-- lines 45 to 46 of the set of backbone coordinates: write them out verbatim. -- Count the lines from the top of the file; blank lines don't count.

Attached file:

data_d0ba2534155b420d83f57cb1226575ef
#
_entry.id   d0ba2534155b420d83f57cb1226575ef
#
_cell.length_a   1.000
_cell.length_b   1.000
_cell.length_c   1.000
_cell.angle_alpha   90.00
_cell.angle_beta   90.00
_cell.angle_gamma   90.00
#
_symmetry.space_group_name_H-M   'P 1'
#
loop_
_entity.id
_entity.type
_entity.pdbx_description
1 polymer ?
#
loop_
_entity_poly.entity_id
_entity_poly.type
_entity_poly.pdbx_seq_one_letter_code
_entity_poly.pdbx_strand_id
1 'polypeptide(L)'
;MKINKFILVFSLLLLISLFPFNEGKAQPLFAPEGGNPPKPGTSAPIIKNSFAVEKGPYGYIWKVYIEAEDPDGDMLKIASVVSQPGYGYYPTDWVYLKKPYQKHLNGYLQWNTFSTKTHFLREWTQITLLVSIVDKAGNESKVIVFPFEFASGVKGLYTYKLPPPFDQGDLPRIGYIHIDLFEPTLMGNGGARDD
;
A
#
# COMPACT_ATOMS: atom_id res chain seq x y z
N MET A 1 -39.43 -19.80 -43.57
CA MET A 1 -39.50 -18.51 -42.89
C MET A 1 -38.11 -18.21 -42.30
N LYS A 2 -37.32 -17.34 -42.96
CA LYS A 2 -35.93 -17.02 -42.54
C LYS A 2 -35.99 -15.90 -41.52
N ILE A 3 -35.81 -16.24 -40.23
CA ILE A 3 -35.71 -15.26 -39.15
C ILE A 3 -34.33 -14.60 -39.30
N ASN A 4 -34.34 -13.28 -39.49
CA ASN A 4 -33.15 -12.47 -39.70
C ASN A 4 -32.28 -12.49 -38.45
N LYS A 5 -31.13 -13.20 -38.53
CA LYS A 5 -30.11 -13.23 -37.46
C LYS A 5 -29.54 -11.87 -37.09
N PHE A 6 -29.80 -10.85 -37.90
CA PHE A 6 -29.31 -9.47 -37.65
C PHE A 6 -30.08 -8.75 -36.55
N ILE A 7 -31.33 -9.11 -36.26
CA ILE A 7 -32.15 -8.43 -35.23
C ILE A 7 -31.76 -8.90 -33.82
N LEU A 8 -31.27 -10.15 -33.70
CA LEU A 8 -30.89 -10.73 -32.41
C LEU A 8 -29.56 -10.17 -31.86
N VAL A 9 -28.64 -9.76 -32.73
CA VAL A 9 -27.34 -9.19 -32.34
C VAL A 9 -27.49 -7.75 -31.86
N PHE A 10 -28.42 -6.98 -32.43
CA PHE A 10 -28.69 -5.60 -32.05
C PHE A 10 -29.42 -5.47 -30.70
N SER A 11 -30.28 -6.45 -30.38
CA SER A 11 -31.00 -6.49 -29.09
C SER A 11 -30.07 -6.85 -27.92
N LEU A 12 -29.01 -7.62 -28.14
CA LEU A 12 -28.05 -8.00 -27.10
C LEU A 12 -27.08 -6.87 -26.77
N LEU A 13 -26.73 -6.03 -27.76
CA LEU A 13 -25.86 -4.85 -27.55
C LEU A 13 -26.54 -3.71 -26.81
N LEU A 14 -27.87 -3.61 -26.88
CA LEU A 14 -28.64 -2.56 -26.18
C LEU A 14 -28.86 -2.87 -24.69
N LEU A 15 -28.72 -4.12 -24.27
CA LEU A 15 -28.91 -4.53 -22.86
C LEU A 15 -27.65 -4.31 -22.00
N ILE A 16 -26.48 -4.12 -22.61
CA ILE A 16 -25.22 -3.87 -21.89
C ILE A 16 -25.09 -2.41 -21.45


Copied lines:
C LYS A 5 -29.54 -11.87 -37.09
N PHE A 6 -29.80 -10.85 -37.90